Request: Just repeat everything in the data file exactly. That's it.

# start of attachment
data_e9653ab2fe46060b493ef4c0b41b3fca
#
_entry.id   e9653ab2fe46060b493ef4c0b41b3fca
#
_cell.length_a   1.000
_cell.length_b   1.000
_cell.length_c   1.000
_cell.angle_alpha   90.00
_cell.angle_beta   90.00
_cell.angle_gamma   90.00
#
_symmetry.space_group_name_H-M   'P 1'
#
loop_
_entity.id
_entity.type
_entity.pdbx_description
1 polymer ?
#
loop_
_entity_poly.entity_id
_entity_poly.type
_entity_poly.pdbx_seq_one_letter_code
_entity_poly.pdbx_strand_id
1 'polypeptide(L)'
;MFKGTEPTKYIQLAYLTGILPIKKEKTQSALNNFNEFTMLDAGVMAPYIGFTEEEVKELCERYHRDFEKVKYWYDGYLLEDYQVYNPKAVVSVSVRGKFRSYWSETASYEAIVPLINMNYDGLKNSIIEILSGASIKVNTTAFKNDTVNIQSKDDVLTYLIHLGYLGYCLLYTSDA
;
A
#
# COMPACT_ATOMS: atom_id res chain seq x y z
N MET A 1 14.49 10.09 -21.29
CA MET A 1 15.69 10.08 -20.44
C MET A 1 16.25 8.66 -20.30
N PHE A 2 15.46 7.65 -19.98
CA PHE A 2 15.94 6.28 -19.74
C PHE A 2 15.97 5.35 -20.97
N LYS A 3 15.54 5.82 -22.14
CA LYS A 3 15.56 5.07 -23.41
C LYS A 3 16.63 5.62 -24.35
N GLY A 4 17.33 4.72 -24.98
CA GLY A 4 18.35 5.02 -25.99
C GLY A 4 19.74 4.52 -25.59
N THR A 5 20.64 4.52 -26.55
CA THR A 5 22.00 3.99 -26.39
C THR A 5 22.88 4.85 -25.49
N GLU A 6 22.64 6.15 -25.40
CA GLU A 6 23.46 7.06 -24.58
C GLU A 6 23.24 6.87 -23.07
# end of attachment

data_e9653ab2fe46060b493ef4c0b41b3fca
#
_entry.id   e9653ab2fe46060b493ef4c0b41b3fca
#
_cell.length_a   1.000
_cell.length_b   1.000
_cell.length_c   1.000
_cell.angle_alpha   90.00
_cell.angle_beta   90.00
_cell.angle_gamma   90.00
#
_symmetry.space_group_name_H-M   'P 1'
#
loop_
_entity.id
_entity.type
_entity.pdbx_description
1 polymer ?
#
loop_
_entity_poly.entity_id
_entity_poly.type
_entity_poly.pdbx_seq_one_letter_code
_entity_poly.pdbx_strand_id
1 'polypeptide(L)'
;MFKGTEPTKYIQLAYLTGILPIKKEKTQSALNNFNEFTMLDAGVMAPYIGFTEEEVKELCERYHRDFEKVKYWYDGYLLEDYQVYNPKAVVSVSVRGKFRSYWSETASYEAIVPLINMNYDGLKNSIIEILSGASIKVNTTAFKNDTVNIQSKDDVLTYLIHLGYLGYCLLYTSDA
;
A
#
# COMPACT_ATOMS: atom_id res chain seq x y z
N MET A 1 14.49 10.09 -21.29
CA MET A 1 15.69 10.08 -20.44
C MET A 1 16.25 8.66 -20.30
N PHE A 2 15.46 7.65 -19.98
CA PHE A 2 15.94 6.28 -19.74
C PHE A 2 15.97 5.35 -20.97
N LYS A 3 15.54 5.82 -22.14
CA LYS A 3 15.56 5.07 -23.41
C LYS A 3 16.63 5.62 -24.35
N GLY A 4 17.33 4.72 -24.98
CA GLY A 4 18.35 5.02 -25.99
C GLY A 4 19.74 4.52 -25.59
N THR A 5 20.64 4.52 -26.55
CA THR A 5 22.00 3.99 -26.39
C THR A 5 22.88 4.85 -25.49
N GLU A 6 22.64 6.15 -25.40
CA GLU A 6 23.46 7.06 -24.58
C GLU A 6 23.24 6.87 -23.07